...over to other companies and sell um sell their software and you know you had by the looks of it, you know, a lot of success there in the first few years of your career as a SDR as a outside sales person and then landed at outreach. And that's where it looks like you really built a lot of your chops for sales development and and for my opinion that's I couldn't think of a better place probably to learn the playbook of how to run and build a successful sales development team than somewhere like outreach where that's, you know, really what they're doing. So I'd love to learn about what that experience was. Like you came in relatively early into the business through some tremendous growth. And so I'd love to learn like what that was like and how you helped to build out the sales development function there. Yeah, so I'll take a step back because there's an interesting story here. I worked for a really small startup in Tampa called kite desk. Kite desk was really where I, I sold my first software deal. And um I was an account executive there. I ended the year as a top the top performing account executive on the team Closed about a 3rd of the revenue for the company against small company and then the ceo they're tapped me on the shoulder and like, hey, I think that you would be really awesome. It leadership, have you thought about that before? And I really had it and so he said, I'll tell you what to make a deal. You take the team for a quarter if you like. It team is yours. If you hate it, go back being account executive. But I think you have a really interesting opportunity here to get into leadership test the water seat, that's what you want to do in about a month into it. I thought this is, this is what I was meant for. You know, this is, it's so much more exciting to, you know, see that light bulb go off in an SDR and have the opportunity to help them reach their goals than to be able to, um, you know, have that close that big deal myself. And so think about it in terms of softball is like I would rather be cheering on the team and teaching them the different things that they need to know to in order to be successful rather than hitting my own home runs. And so yeah, that's why I made the decision to move over into management. But shortly after that decision, that company shut down and the company was a competitor, a very small competitor of outreach. And so when that company closed down, the ceo of that company got in touch with outrage and said, Hey, I don't know if you have any plans to create an East Coast presence, but I've got a team of sdrs with the manager there ramped, they understand the personas, they understand the competitive landscape, they understand essentially that the market you're selling into, you know, have you considered opening an office down here? And so that's actually why they opened the Tampa office for outreach. Is they essentially required just the sales development team of that company. So going from a really small company where I was just trying to figure out, you know, how to implement call scripts, how to do training and starting to try to figure out this out on my own. I then went to outreach and I worked with a team of managers and so going back to like the team aspect, it was awesome to get to know more about how other management styles worked and you know, some managers have different strengths and you know, we could kind of...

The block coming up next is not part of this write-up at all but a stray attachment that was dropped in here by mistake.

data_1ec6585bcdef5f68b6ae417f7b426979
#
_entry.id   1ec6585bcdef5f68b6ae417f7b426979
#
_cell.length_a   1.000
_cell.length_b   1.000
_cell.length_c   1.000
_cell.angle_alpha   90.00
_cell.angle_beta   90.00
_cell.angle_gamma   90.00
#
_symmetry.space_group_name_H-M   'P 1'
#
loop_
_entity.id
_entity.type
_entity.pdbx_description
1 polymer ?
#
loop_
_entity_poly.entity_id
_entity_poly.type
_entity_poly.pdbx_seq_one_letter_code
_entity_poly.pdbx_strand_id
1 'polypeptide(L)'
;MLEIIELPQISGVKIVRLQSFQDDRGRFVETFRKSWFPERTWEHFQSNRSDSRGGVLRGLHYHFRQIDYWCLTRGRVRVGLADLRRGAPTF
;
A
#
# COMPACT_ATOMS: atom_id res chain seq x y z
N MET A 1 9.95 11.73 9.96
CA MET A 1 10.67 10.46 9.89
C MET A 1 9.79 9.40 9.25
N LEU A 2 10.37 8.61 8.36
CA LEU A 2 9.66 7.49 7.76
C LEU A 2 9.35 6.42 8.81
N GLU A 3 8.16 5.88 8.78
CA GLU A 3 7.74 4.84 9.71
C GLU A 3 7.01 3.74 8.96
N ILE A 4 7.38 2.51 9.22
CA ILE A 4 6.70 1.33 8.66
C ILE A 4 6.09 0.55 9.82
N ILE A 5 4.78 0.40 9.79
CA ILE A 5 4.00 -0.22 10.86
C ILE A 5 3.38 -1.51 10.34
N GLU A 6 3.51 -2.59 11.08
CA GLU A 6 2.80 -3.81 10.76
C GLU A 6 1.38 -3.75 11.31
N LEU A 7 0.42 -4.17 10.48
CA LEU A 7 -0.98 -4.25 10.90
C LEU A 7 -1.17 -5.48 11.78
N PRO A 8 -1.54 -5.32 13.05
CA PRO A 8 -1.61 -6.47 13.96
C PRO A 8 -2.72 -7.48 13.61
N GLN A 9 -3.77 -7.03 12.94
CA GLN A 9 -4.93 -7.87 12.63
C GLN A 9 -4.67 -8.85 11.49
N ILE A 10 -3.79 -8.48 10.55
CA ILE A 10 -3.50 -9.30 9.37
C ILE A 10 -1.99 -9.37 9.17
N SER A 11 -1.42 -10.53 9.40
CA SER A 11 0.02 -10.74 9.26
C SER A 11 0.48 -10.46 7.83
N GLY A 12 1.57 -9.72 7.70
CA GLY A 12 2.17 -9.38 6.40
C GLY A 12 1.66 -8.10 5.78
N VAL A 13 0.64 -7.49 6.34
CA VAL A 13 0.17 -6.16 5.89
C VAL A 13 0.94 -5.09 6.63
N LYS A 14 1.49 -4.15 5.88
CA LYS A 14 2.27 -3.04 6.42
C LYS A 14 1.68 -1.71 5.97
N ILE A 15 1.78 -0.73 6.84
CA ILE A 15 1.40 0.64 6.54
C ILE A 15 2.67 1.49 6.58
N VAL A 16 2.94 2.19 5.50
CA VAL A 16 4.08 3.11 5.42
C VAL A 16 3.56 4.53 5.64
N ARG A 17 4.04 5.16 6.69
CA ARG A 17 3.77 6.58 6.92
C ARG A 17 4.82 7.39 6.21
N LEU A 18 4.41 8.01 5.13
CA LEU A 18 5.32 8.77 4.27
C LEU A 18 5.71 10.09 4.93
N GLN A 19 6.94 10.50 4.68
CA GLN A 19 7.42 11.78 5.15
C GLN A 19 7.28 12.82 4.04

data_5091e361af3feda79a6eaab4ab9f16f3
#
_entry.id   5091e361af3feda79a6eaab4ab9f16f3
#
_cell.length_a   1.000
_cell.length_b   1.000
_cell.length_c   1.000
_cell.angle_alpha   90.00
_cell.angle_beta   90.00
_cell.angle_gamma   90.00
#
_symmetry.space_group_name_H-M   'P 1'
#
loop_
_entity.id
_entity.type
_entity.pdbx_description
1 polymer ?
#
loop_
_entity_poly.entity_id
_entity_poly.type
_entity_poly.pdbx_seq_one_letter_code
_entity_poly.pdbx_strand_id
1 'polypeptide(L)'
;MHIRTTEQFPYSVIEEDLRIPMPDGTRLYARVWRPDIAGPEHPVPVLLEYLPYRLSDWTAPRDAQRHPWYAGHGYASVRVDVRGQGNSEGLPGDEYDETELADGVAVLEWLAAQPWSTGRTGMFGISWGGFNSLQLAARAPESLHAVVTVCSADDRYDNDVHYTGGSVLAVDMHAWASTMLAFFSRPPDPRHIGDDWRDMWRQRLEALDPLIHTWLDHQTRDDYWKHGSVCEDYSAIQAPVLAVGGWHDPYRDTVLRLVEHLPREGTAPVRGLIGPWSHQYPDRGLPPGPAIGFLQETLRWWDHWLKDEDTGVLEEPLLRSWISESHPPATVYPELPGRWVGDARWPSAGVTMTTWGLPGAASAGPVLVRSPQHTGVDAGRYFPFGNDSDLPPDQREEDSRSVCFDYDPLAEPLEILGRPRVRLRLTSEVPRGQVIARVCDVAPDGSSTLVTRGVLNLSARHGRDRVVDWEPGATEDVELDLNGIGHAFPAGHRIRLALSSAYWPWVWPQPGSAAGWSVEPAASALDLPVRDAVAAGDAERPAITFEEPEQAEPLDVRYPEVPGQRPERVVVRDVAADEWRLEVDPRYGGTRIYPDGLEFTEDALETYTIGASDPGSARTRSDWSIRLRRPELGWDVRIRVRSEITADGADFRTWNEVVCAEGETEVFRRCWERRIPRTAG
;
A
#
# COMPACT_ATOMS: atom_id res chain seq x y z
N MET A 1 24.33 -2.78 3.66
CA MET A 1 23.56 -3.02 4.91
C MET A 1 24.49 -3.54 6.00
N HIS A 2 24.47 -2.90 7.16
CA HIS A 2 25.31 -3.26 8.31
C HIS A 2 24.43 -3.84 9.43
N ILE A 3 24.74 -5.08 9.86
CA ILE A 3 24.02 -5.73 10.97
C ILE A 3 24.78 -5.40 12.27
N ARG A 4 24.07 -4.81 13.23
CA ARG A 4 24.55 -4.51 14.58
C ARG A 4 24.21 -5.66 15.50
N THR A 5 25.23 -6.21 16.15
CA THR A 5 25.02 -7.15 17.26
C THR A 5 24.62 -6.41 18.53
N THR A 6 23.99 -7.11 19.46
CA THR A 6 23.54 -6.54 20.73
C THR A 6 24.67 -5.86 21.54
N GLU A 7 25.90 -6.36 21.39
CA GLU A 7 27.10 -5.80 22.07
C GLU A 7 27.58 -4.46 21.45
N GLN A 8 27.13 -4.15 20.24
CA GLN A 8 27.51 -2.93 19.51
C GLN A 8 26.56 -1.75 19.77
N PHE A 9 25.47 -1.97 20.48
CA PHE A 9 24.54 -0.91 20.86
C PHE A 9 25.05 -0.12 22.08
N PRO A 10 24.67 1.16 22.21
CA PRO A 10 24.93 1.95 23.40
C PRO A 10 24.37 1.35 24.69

...accommodate for one another which was really great. But I was also, I had to do a lot of thinking on my own because I was the only manager in Tampa and so that experience was a little bit of you know push me in the water see if I can swim, but also having the resources and support across the country in Seattle. So learned a ton there just about what it means to scale. I did a lot of hiring, I did a lot of firing which is not the best part of the job, it's probably the worst part of job, It is an important one and it is a skill that you need to learn how to put somebody through that process and help them beat their performance improvement plan if you get there. And I had never done any of that before. And so, getting to learn from some of the best sales development leaders out there and you know, my, my manager at the time, steve ross, who is an amazing human being, you know, walked me through a lot of my first as a manager. Yeah. And it sounds like, you know, from when you were there in the early days of outreach that they were really pushing the outbound process right? Like there wasn't a lot of inbound, there wasn't a lot of marketing alignment in the early days when you were there. So I'd love to hear about how you helped to scale that with like in a business where, you know, if you're not going outbound and you're not creating the opportunities, there's just nothing is happening, you know, that the sales aren't happening. So I'd love to hear you talk about that type of environment. Yeah, absolutely. So, um, there is a pretty well known story at this point with outrage that they went 0 to $10 million with virtually no marketing. So just like you said, there wasn't a ton of inbound going on. And that's because they wanted to build the company around the belief of the product and you can out help grow a company to a point where, you know, they are right now, which is, you know, very far along in their journey. And so they wanted to really drink the kool Aid manny medina talks about he was the company's first str and so many medina was out making cold calls because they wanted to truly understand the problems that an outbound rap faces and this always surprises people. But at outreach, they haven't been there in a year. So this may have changed, but 70% of the meetings they book are on the phone. A lot of times people think outrage, sending a bunch of emails. You know, there's some automation and there which there is personalization at scale through automation, but they're still hitting the phones very hard. And I think that's something that really resonates with me. Going back to my first SDR job. You know, technology wasn't anywhere close to where it was back then and we were kind of dialing off a spreadsheet. And so it wasn't, you couldn't just be good because you were awesome at research or had a really efficient process. You have to be good on the phones. And so I'm being able to bring that over to outreach to. And that was my favorite part of the job. There is just really getting, getting in and doing call coaching with the Sdrs and helping them understand how to have those types of conversations now outbound certainly can be difficult and has its challenges. And if you're listening, this is probably not a surprise to you. But we also know that outbound typically results in higher SPS shorter sales...